An event celebrating the 50th anniversary of the Department of Sociomedical Sciences reflected on the past and looked ahead to the future, demonstrating the unique power of the social sciences to address a broad range of health challenges and advance health equity.
The origins of the department were also the origins of a field. In 1968, Columbia Mailman became the first school of public health to offer a graduate degree in the social sciences with a focus on health. More than just a methodology, Sociomedical Sciences, or “SMS,” has demonstrated a commitment to promoting justice, reducing health disparities, and addressing the social determinants of health.
“This commitment reflects the department’s founding during the social and political upheavals of the 1960s,” said Dean Linda P. Fried. “This spirit continues to animate the work that SMS faculty, staff, and students do every single day.”
The department’s emphasis on health equity was highlighted in a video in which faculty and students reflect on their work in research, education, and practice, capturing what Interim Chair James Colgrove called “the essence of what makes SMS special.” (Watch the video below.)
Among those attending the April 11 celebration in Bard Hall were former Sociomedical Sciences chairs Cheryl Healton and Lisa Rosen-Metsch and the sons of Jack Elinson, the department’s founding chair. Kathleen Sikkema, the department’s incoming chair, spoke about future directions for the department. Remarks by senior faculty members Bob Fullilove and Ron Bayer bookended the event.
faculty and alumni reflect
A panel discussion between faculty touched on the ways that Sociomedical Sciences has provided a supportive home for a diversity of disciplines and research interests—health communications, history and ethics, mass incarceration, the urban environment, sexuality, stigma, and more.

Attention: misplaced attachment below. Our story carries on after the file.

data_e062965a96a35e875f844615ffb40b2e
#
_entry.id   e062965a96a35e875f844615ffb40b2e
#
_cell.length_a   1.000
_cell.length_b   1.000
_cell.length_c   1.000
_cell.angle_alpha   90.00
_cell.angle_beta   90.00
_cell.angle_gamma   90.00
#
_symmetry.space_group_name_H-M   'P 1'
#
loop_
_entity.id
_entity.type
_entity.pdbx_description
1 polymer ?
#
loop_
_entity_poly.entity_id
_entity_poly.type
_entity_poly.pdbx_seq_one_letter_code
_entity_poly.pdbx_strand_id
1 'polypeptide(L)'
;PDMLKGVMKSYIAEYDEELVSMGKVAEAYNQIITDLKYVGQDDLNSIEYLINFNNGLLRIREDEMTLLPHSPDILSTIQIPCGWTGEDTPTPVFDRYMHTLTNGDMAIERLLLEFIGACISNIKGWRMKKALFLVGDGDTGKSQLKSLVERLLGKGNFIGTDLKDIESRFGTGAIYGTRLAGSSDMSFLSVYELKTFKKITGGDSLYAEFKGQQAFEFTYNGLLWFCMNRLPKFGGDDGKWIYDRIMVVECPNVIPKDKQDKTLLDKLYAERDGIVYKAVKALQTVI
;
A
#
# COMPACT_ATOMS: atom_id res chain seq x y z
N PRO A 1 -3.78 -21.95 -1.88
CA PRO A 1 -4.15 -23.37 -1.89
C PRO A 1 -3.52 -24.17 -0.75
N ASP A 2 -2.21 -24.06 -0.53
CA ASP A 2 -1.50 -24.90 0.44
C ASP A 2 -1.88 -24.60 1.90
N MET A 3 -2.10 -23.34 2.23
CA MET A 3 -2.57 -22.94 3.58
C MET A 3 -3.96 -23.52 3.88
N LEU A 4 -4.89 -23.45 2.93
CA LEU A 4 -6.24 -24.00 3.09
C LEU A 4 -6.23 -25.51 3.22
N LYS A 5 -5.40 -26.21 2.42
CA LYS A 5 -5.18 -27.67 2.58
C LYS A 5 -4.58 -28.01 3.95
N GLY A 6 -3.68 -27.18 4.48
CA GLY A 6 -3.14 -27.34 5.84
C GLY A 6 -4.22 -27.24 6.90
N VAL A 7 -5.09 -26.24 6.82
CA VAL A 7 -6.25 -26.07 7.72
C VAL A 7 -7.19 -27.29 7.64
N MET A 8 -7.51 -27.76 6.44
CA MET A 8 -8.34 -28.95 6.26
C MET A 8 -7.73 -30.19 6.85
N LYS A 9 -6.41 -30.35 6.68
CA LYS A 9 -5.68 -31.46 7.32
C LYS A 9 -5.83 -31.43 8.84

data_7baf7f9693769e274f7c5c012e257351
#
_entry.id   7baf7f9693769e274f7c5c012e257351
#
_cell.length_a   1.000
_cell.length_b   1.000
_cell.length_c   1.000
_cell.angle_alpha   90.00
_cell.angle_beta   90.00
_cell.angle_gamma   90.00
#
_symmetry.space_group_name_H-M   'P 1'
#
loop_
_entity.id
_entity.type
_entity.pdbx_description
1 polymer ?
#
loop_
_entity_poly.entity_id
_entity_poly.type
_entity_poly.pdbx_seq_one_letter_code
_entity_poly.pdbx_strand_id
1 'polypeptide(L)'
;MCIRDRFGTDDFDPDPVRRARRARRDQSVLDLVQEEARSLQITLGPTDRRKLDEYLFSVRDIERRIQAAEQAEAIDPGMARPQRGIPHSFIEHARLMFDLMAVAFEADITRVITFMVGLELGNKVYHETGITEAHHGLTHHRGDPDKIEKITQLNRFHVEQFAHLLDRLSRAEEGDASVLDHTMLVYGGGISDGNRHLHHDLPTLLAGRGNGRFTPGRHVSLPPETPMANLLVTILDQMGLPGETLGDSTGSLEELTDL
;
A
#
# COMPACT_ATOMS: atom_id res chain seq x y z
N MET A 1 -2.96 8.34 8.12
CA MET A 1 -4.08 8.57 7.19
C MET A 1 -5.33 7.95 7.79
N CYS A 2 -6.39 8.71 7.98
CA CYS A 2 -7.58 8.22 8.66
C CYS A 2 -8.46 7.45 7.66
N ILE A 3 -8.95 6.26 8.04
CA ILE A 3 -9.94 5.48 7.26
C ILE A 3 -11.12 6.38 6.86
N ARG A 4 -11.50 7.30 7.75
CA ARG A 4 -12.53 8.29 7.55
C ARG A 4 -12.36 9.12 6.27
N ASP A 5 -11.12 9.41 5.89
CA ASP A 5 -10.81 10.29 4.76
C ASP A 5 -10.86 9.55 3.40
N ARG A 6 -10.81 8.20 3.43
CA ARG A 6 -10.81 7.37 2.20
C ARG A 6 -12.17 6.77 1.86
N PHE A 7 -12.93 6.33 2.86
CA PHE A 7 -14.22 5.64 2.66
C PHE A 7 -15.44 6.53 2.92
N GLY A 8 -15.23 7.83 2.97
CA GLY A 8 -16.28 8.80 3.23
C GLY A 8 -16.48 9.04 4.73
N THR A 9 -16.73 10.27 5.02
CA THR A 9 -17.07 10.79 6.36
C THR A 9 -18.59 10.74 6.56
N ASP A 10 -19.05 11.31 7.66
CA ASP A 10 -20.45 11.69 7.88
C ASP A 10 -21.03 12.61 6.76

Kim Hopper, an anthropologist who works on homelessness, pointed to the unique makeup of the department as a deciding factor in his decision to pursue a doctoral degree and then later join the faculty: “It was interdisciplinary, fond of argument, practice-oriented, and heavily political,” he said. “It was a perfect niche for academic misfits like myself.”
Marni Sommer, who like Hopper also earned her doctoral degree in SMS before joining the faculty, thanked her colleagues for helping her blaze a trail in her study of the public health dimensions of menstruation. “This department has deeply shaped my ability to overcome the pushback I got to go down the road to look at this issue,” she said.
Alumni speakers, too, reflected on the support they received, from their studies through to their successful careers.
Chelsea Davis, MPH 2012, and Sara Shoener, DrPH 2014, both work for the City of New York and have collaborated on efforts to reform incarceration, including a recent initiative that allows incarcerated women to reconnect with their children once a month at the Children’s Museum of Manhattan. That initiative wouldn’t have happened had the two not forged a friendship through SMS, said Schoener.
Michael Yudell, PhD 2008, a professor and chair of community health and prevention at Drexel University, credited his career to the Center for History, which he said gave him the lens to examine topics like genomics and race. Nadia Islam, PhD 2007, associate professor at NYU, said the department “played a huge role in my life” in her studies of health disparities and that half her research staff are SMS graduates.
In July, Kathleen Sikkema, a clinical psychologist who has led pioneering scholarship on HIV and mental health, will officially become the new department chair. At the anniversary event, she pointed to the relevance of social sciences research in health (social and behavioral factors account for an estimated half of all premature deaths in the U.S.) and looked ahead to some of the biggest challenges of the coming decades.
Sikkema predicted that faculty and students will grapple with issues from population aging and urbanization to the emergence of new infectious diseases and the proliferation of chronic diseases—particularly mental illness. Depression alone is projected to be the leading cause of global disease burden by 2030, surpassing cardiovascular disease.
In her estimation, the Department of Sociomedical Sciences is uniquely qualified to address the syndemic nature of these and other challenges which are exacerbated in combination. “The department’s strongly rooted foundation in interdisciplinary social sciences is well placed to take on the challenges of the future,” Sikkema said. “To continue on our path, we must be visionary and understand how the world is rapidly changing, and how the social sciences will grow and uniquely contribute to achieving equity in health.”